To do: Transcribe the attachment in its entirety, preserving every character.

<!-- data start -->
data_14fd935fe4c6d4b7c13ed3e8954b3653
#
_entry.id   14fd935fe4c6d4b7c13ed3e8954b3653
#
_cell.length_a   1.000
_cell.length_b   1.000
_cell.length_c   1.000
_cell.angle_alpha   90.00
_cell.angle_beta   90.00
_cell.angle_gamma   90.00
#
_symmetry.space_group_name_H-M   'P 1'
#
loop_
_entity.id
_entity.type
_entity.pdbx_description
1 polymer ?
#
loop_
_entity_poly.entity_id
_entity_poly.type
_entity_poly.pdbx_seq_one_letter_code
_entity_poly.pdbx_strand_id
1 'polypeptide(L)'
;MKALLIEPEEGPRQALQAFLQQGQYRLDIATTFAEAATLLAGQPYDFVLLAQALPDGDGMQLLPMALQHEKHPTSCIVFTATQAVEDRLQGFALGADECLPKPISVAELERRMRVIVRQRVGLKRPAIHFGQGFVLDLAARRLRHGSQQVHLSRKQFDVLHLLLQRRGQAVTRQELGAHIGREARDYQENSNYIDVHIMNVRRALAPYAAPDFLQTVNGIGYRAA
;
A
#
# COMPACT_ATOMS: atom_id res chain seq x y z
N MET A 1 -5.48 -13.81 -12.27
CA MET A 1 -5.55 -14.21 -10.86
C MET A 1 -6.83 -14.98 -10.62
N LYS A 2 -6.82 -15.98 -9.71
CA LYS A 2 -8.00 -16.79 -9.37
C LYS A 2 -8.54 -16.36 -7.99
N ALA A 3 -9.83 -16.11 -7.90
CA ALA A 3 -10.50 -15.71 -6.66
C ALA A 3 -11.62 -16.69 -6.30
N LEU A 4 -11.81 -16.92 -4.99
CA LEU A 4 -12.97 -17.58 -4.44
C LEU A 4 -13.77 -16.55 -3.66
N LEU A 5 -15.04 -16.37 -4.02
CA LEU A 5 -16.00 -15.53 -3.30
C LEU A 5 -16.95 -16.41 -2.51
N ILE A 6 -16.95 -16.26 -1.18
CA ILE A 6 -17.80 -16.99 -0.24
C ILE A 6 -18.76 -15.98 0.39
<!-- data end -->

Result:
data_14fd935fe4c6d4b7c13ed3e8954b3653
#
_entry.id   14fd935fe4c6d4b7c13ed3e8954b3653
#
_cell.length_a   1.000
_cell.length_b   1.000
_cell.length_c   1.000
_cell.angle_alpha   90.00
_cell.angle_beta   90.00
_cell.angle_gamma   90.00
#
_symmetry.space_group_name_H-M   'P 1'
#
loop_
_entity.id
_entity.type
_entity.pdbx_description
1 polymer ?
#
loop_
_entity_poly.entity_id
_entity_poly.type
_entity_poly.pdbx_seq_one_letter_code
_entity_poly.pdbx_strand_id
1 'polypeptide(L)'
;MKALLIEPEEGPRQALQAFLQQGQYRLDIATTFAEAATLLAGQPYDFVLLAQALPDGDGMQLLPMALQHEKHPTSCIVFTATQAVEDRLQGFALGADECLPKPISVAELERRMRVIVRQRVGLKRPAIHFGQGFVLDLAARRLRHGSQQVHLSRKQFDVLHLLLQRRGQAVTRQELGAHIGREARDYQENSNYIDVHIMNVRRALAPYAAPDFLQTVNGIGYRAA
;
A
#
# COMPACT_ATOMS: atom_id res chain seq x y z
N MET A 1 -5.48 -13.81 -12.27
CA MET A 1 -5.55 -14.21 -10.86
C MET A 1 -6.83 -14.98 -10.62
N LYS A 2 -6.82 -15.98 -9.71
CA LYS A 2 -8.00 -16.79 -9.37
C LYS A 2 -8.54 -16.36 -7.99
N ALA A 3 -9.83 -16.11 -7.90
CA ALA A 3 -10.50 -15.71 -6.66
C ALA A 3 -11.62 -16.69 -6.30
N LEU A 4 -11.81 -16.92 -4.99
CA LEU A 4 -12.97 -17.58 -4.44
C LEU A 4 -13.77 -16.55 -3.66
N LEU A 5 -15.04 -16.37 -4.02
CA LEU A 5 -16.00 -15.53 -3.30
C LEU A 5 -16.95 -16.41 -2.51
N ILE A 6 -16.95 -16.26 -1.18
CA ILE A 6 -17.80 -16.99 -0.24
C ILE A 6 -18.76 -15.98 0.39